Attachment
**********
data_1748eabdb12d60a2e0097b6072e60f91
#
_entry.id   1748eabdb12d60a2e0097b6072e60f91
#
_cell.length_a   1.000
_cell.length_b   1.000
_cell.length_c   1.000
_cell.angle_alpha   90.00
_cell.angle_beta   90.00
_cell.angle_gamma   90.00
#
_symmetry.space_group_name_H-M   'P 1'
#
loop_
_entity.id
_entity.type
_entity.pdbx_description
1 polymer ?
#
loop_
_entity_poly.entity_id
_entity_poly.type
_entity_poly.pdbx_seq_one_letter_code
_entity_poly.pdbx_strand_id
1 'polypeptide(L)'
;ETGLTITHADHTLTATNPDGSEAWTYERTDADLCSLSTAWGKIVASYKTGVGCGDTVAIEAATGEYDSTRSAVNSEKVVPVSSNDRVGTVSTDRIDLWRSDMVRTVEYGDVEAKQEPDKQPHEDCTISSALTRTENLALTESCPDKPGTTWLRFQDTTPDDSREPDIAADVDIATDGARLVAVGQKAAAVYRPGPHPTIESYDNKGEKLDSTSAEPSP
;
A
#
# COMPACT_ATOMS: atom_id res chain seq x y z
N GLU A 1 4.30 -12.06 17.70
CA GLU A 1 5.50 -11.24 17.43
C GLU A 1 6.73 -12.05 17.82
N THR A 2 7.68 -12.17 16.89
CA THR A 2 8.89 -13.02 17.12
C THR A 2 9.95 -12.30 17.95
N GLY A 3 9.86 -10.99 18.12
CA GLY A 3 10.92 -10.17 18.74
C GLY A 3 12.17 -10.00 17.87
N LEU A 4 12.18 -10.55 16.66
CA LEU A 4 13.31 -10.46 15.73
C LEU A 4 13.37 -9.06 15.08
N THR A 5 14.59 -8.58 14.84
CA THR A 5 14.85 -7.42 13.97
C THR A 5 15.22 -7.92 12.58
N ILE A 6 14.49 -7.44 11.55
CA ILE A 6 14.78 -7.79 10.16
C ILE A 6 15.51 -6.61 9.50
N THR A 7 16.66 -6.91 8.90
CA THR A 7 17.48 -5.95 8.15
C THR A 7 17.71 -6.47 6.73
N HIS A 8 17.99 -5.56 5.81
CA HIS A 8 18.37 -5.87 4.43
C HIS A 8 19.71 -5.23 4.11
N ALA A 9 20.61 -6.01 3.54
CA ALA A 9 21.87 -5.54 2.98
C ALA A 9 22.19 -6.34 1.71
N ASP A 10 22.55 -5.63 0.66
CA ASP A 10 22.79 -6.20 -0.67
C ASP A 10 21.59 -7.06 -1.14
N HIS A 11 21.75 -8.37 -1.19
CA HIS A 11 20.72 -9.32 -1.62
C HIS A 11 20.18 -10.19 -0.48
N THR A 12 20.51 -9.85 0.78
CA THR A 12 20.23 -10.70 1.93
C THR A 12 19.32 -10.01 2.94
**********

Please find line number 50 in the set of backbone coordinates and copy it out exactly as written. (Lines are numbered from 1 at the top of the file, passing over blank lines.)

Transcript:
CA THR A 7 17.48 -5.95 8.15